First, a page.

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Ecclesiastes
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Ecclesiastes

Books of Ketuvim
Psalms
Proverbs
Job
Song of Solomon
Ruth
Lamentations
Ecclesiastes
Esther
Daniel
Ezra
Nehemiah
Chronicles
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Ecclesiastes, Kohelet in Hebrew, is a book of the Hebrew Bible known to Jews as the Tanakh and to Christians as the Old Testament. The title derives from the Greek translation of the Hebrew title: קהלת (variously transliterated as Qoheleth, Qohelethh, Kohelet, Koheleth, or even Coheleth).

The Hebrew קהלת is related to the root קהל meaning "to gather." Thus the nominal form קהל means "gathering, congregation." The Hebrew קהלת is probably a title (rather than a name) referring to one who gathers something. That something, given the context, is probably either aphorisms or a group of people for the purposes of instruction in wisdom. Kohelet is probably the name of King Solomon, as he was also nicknamed Kohelet.

The English title of the book (Ecclesiastes) comes from the Septuagint translation of Qoholet, Εκκλησιαστής. It has its origins in the Greek word Εκκλησία (originally a secular gathering, although later used primarily of religious gatherings, hence its New Testament translation as church).

The word Qohelethh has found several translations into English, including "the Preacher" (from Jerome and Luther's der Prediger). Since preacher implies a religious function, and the contents of the book do not reflect such a function, this translation has largely been rejected by modern translations and scholars. A better alternative is teacher, although this also fails to capture the fundamental idea behind the Hebrew.

The traditional view of the authorship of this book attributes it to Solomon largely based on associations made in the first two chapters of the work. There are, however, problems with this view: the text implies that there were many generations of rulers in Jerusalem prior to Solomon (Eccl. 1:16) and that Qoheleth was no longer king, whereas Solomon was not known to have abdicated. What is more, if Solomon, it is strange that the text does not explicitly make the identification. Finally, many modern scholars argue believe that it dates from the later period of the Babylonian captivity.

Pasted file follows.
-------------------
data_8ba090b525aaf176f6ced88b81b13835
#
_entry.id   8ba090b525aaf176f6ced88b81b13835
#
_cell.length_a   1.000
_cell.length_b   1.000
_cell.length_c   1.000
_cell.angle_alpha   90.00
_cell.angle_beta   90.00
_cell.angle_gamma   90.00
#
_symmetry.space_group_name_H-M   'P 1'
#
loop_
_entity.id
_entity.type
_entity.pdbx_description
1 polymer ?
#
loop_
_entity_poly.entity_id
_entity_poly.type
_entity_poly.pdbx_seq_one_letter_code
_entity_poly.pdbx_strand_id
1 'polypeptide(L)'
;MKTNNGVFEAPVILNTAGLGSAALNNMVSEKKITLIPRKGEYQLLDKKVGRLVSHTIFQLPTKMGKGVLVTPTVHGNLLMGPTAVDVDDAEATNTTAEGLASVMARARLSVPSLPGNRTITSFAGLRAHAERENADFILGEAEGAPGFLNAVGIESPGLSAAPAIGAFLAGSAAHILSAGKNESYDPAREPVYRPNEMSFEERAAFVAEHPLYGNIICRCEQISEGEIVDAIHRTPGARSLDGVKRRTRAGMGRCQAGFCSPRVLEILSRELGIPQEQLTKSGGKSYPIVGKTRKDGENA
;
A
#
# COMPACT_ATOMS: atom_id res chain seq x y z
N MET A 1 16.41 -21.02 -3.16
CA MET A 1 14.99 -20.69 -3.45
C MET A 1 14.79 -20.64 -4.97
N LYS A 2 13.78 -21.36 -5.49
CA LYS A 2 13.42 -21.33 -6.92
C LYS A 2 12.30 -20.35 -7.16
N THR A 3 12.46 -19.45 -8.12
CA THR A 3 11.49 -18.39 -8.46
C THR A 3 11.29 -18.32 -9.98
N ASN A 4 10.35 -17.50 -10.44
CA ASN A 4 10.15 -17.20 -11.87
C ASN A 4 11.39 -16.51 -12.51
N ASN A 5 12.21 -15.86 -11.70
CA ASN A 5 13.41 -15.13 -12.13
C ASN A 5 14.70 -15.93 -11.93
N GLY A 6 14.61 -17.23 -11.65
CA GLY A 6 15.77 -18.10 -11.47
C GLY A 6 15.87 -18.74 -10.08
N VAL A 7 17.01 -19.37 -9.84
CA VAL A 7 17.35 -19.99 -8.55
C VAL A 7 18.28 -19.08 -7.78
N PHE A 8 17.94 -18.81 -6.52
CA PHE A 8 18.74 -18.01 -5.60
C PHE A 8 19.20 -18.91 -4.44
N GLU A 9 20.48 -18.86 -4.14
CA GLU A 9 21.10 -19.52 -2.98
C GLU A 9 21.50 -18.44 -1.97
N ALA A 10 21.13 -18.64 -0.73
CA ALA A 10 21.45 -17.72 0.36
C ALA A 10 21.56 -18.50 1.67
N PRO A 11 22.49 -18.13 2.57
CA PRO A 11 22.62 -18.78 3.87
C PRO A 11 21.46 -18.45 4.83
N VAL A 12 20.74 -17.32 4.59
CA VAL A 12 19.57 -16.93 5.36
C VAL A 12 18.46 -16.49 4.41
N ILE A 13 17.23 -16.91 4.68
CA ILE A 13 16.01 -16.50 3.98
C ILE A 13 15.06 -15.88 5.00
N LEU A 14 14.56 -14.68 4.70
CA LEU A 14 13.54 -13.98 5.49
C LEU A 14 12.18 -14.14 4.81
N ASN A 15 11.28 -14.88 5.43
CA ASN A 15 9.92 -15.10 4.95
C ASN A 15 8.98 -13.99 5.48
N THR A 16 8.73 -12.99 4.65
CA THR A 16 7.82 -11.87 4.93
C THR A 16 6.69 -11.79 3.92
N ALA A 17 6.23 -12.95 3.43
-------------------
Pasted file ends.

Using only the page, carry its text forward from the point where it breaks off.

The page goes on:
The book's distinguishing feature is its comparatively cynical outlook, which stands in stark contrast to the rest of the Bible. The central theme is reflected in the refrain which both opens and closes Qoheleth's words:

''"Utterly senseless" says Qoheleth, "Utterly senseless, everything is senseless!"

The word translated senseless, הבל, literally means vapor, breath. Qoheleth uses it metaphorically, and its precise meaning is extensively debated. Older English translation often render it vanity, but in modern usage this word means "self-pride" rather than emptiness and is thus inappropriate. Other translations include meaningless, absurd, fleeting or senseless.

The poem about times in Eccl. 3 is also well known as the inspiration for the Pete Seeger song, "Turn! Turn! Turn!", recorded by the Byrds.

See also: Bible, Tanakh.

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